Birding is a fast-growing outdoor activity. It’s been estimated that about 85 million Americans enjoy birdwatching, and about 18 million are serious enough to take trips and vacations exclusively for that purpose.
Las Vegas, NM is a prime but little-known destination for birdwatchers, and a great place to vacation.
Our avian abundance is no coincidence. Diversity of bird species is an indicator of ecological health, and the Las Vegas area abounds with “unspoiled wilderness.” The area is also within the Central Flyway, a migratory bird path that extends all the way into Central and South America.
A few miles east of town, the Las Vegas National Wildlife Refuge (LVNWR ) is home to a wide variety of birds, some migratory waterfowl, others year-round residents. Over 270 bird species have been sighted here. The refuge encompasses several ecosystems, including tall-grass prairie, piñon-juniper woodlands, and numerous riparian areas.
The LVNWR includes a visitor center and several nature trails. The Refuge staff hold regular educational events, open to the public.
In the fall, visitors to the refuge may be lucky enough to see the dance of the sandhill cranes. The dances of these large, migratory birds are both exuberant and elaborate, and may feature bowing, jumping, running, stick or grass-tossing and wing-flapping. Their dance is popularly referred to as a “mating dance,” but while important as a courtship ritual, it is also performed by cranes of all ages outside the breeding season. The behavior is believed to serve a number of other purposes including motor skill development, relief of tension and strengthening the pair bond.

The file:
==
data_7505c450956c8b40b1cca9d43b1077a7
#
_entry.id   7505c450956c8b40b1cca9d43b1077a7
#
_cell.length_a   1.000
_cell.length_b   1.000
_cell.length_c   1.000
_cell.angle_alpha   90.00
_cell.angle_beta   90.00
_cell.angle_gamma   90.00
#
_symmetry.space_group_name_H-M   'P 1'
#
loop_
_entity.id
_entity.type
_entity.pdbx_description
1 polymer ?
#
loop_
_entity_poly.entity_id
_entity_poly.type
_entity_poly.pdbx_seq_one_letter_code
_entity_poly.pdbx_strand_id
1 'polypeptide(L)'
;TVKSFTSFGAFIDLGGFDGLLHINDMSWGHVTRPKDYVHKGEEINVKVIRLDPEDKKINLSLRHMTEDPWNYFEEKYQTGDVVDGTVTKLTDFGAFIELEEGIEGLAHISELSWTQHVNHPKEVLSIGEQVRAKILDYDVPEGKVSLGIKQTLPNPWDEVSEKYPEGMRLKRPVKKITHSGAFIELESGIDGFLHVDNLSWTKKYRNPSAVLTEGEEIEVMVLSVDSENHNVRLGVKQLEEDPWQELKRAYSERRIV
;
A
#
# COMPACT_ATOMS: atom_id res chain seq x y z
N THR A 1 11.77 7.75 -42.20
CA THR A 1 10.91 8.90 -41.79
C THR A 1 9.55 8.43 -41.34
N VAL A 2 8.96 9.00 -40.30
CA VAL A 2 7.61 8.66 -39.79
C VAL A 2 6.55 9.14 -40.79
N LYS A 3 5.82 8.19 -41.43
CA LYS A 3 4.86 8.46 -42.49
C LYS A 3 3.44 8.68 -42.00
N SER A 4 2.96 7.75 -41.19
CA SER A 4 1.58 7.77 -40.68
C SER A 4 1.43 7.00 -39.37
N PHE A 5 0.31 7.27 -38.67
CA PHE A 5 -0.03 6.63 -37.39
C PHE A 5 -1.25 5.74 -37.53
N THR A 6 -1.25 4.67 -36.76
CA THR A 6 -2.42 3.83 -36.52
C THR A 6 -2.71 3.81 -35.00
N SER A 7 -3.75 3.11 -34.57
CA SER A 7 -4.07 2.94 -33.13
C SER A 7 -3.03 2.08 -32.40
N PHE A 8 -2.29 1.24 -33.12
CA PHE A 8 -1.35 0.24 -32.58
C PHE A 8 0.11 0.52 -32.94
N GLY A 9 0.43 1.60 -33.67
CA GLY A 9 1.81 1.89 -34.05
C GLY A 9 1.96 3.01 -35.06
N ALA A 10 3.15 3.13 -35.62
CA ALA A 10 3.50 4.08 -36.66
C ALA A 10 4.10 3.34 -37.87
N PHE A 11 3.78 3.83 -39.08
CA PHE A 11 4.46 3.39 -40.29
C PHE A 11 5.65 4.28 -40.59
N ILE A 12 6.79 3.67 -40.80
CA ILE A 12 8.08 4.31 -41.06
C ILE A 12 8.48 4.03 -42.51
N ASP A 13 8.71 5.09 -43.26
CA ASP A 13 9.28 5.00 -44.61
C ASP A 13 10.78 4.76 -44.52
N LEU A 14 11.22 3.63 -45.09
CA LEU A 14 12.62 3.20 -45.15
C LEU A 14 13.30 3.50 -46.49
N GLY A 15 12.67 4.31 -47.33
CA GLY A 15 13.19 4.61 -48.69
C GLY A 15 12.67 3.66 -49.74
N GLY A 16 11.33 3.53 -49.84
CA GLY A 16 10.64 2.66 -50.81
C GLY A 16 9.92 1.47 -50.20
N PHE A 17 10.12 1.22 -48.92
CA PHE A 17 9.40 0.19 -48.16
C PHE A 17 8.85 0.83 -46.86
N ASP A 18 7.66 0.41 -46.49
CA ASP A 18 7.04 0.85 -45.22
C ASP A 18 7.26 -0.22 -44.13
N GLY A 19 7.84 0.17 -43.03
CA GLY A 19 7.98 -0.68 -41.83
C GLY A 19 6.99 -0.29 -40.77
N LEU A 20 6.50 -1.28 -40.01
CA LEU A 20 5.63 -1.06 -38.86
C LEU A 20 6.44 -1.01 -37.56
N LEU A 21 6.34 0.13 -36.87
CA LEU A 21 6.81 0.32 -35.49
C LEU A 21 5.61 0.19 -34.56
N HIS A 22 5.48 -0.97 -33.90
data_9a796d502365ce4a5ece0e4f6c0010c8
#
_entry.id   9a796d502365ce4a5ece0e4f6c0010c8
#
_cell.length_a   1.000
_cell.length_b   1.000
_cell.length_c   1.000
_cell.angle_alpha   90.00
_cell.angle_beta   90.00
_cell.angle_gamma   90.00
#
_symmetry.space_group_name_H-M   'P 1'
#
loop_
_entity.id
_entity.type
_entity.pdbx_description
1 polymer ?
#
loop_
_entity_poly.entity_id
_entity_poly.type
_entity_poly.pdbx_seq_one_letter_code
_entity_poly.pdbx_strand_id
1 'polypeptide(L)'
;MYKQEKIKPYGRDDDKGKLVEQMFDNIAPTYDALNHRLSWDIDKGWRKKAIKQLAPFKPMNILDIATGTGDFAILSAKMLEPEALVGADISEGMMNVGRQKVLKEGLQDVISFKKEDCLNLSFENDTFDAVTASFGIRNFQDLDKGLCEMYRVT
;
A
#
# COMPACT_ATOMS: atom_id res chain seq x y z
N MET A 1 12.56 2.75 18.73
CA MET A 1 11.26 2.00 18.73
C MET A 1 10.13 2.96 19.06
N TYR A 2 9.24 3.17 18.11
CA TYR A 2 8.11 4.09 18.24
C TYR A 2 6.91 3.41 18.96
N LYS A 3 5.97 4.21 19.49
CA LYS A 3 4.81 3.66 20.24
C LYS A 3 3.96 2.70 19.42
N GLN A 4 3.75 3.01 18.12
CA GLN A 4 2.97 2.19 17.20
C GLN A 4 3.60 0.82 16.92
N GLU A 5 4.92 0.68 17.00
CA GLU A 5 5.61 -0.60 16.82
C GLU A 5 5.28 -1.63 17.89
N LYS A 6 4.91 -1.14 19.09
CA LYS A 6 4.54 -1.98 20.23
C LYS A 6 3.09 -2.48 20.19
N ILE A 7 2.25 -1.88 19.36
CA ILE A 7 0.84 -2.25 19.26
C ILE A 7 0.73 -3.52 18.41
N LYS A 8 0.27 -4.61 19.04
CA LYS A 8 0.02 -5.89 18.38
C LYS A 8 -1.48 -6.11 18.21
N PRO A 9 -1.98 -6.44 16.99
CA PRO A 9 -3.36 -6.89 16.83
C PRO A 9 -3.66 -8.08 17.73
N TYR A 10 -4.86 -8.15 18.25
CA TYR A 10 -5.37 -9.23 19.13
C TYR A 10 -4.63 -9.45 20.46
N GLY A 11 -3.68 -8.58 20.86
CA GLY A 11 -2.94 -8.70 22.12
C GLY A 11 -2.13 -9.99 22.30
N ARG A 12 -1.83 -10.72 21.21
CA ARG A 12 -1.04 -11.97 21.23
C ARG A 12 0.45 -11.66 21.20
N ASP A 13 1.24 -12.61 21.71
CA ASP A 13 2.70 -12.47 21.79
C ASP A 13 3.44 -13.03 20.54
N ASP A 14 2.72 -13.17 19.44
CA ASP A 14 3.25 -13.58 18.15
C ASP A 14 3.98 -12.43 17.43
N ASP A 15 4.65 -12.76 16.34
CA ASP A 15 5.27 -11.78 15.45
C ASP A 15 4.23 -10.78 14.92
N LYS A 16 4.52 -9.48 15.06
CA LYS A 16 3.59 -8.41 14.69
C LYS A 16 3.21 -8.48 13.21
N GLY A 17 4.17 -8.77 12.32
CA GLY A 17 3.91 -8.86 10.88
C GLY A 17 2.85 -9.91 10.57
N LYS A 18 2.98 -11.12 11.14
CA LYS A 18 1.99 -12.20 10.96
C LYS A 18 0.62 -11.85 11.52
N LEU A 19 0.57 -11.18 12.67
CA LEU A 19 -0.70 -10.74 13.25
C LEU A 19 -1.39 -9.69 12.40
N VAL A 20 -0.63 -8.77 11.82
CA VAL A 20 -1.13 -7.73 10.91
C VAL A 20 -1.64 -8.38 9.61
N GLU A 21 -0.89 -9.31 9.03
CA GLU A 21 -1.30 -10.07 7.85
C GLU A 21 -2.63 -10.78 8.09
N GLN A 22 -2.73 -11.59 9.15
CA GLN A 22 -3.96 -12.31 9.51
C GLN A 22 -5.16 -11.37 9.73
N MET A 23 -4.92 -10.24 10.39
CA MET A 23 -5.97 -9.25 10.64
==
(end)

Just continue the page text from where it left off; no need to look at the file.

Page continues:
Slightly north of Las Vegas, the Ruby Ranch plays host to a variety of migratory waterfowl, some as rare as Sabine’s gull and the red phalarope. A variety of raptors including the bald eagle can also be seen here.
Both the LVNWR and Ruby Ranch are on the Audobon Society’s list of Important Bird Areas.
The Sabinoso Wilderness is not (yet) on the list of Important Bird Areas, but this may be because it has only recently been opened to the public. Birders visiting the Sabinoso can help by documenting the variety of bird species in this rugged and unspoiled wilderness area.
Roughly 40 miles from Las Vegas, the Sabinoso has a great deal of habitat diversity, from forest to cliffs, canyon and riparian bottomlands. Species already sighted here include the red-tailed hawk, American kestrel, western scrub-jay, pine siskin, juniper titmouse, mourning dove, lesser goldfinch, savannah sparrow, chipping sparrow, mountain chickadee, Bewick’s wren, broad-tailed hummingbird, white-breasted nuthatch, pinion jay, Virginia warbler, hairy woodpecker, white-throated swift, gray flycatcher, bushtit, and turkey vulture.
The birding statistics in this article were obtained from the website and smartphone app ebird.org. Ebird lists over 30 area birdwatching destinations. Nearby sites listed by Ebird with over one hundred bird species observed include Storrie Lake, Gallinas Canyon, Villanueva State Park, Pecos National Historic Park, and, within city limits, the Gallinas Riverwalk and the New Mexico Highlands University Golf Course (it has a wetlands on site.)
Las Vegas, then, is a phenomenal birdwatching destination, both for the dedicated birder and those who may wish to get out and view some wildlife while enjoying a relaxing vacation in a small, friendly, picturesque community.
~ Lee Einer